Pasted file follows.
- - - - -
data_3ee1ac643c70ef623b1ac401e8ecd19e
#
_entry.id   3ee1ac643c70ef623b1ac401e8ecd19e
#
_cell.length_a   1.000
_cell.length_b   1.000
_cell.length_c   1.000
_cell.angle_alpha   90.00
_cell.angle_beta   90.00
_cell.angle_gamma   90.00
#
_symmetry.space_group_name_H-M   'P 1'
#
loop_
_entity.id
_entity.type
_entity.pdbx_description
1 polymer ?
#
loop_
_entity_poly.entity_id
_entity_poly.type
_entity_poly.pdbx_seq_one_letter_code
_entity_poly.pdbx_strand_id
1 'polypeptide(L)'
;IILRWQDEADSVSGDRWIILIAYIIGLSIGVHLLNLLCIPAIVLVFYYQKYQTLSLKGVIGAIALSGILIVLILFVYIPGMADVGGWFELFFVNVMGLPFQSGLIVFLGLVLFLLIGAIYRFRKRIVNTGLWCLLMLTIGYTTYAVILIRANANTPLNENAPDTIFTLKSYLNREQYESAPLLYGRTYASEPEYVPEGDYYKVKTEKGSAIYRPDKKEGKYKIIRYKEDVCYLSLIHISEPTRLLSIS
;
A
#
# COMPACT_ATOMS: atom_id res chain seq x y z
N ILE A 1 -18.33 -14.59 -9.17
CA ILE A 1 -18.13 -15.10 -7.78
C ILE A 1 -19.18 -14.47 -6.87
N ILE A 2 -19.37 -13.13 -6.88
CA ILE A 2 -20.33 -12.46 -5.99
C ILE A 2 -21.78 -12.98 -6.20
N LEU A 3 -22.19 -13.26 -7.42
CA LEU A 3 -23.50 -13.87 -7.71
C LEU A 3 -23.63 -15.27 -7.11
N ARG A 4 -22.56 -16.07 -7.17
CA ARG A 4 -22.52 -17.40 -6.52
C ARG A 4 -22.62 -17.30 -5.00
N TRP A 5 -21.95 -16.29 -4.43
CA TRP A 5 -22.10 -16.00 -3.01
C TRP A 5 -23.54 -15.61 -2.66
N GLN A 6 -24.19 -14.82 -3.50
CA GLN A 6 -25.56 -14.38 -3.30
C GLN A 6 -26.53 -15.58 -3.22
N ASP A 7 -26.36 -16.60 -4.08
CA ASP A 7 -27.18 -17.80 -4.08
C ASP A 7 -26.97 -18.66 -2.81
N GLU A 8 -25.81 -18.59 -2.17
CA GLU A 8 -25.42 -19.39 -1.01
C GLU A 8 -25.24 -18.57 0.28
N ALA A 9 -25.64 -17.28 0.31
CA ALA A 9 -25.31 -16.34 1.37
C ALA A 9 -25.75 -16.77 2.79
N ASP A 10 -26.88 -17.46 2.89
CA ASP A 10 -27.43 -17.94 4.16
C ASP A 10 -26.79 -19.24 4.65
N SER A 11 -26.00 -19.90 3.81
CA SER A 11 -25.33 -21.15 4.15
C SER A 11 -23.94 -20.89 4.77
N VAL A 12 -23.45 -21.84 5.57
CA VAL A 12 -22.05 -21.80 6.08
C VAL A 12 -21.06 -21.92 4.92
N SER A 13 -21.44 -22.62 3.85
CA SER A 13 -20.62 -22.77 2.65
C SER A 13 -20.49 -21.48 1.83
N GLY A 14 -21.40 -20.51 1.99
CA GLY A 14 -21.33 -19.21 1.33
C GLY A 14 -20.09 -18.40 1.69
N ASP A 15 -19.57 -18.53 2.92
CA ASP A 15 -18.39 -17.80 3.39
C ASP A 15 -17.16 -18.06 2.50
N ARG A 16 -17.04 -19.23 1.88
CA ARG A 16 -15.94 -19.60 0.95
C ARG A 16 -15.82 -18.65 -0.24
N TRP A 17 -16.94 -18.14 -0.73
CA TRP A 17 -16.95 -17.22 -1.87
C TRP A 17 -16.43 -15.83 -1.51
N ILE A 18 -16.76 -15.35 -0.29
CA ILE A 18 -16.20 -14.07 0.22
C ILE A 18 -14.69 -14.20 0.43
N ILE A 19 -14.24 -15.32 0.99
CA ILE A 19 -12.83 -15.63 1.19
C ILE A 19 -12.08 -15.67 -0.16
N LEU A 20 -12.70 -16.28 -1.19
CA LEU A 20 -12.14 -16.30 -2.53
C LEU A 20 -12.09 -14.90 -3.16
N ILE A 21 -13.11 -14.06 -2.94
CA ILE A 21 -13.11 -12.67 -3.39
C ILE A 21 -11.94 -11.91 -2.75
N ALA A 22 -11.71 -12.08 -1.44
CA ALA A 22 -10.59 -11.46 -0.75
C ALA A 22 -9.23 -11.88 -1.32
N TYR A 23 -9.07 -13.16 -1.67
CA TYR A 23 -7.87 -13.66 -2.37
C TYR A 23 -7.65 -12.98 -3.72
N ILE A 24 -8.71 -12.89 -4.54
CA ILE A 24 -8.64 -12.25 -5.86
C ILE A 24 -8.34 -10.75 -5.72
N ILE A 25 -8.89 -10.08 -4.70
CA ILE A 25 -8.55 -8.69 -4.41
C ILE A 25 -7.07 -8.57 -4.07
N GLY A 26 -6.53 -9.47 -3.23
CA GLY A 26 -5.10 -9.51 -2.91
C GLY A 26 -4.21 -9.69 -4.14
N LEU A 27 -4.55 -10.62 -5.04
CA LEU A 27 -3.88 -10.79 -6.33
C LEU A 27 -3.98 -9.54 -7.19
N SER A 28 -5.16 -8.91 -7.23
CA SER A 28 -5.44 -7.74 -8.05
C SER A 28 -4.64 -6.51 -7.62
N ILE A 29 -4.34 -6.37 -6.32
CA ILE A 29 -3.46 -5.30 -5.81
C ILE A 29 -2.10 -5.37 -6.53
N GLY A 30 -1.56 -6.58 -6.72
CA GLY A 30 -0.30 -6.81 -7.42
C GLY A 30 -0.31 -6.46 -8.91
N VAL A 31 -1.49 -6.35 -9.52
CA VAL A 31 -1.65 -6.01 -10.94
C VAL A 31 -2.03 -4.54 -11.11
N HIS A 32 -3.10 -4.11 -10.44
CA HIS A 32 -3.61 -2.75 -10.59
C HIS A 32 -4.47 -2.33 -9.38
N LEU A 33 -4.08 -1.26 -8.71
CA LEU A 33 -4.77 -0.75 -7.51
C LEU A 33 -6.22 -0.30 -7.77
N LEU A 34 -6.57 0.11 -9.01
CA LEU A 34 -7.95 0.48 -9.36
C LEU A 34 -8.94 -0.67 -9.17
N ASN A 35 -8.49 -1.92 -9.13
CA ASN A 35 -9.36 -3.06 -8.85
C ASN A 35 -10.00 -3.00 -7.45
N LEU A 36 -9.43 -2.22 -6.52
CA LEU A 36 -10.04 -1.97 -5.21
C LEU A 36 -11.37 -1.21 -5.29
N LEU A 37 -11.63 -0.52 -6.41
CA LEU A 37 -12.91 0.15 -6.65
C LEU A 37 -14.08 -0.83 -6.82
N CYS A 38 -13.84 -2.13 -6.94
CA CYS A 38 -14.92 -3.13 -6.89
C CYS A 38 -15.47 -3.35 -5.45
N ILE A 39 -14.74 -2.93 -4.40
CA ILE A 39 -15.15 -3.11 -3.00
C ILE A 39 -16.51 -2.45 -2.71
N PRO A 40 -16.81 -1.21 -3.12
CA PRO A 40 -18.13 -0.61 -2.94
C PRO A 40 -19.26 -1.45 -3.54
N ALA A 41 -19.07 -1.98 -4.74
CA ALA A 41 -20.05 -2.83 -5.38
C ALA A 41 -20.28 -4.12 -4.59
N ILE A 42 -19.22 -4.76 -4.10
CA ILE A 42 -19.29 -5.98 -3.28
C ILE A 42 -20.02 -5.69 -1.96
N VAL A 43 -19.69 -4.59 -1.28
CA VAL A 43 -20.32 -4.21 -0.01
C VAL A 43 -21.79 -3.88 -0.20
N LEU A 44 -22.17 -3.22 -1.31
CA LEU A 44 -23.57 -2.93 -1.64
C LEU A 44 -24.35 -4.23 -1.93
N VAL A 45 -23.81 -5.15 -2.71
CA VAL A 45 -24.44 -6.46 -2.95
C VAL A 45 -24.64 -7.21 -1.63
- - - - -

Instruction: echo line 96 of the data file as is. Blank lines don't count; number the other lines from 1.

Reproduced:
C ALA A 22 -9.23 -11.88 -1.32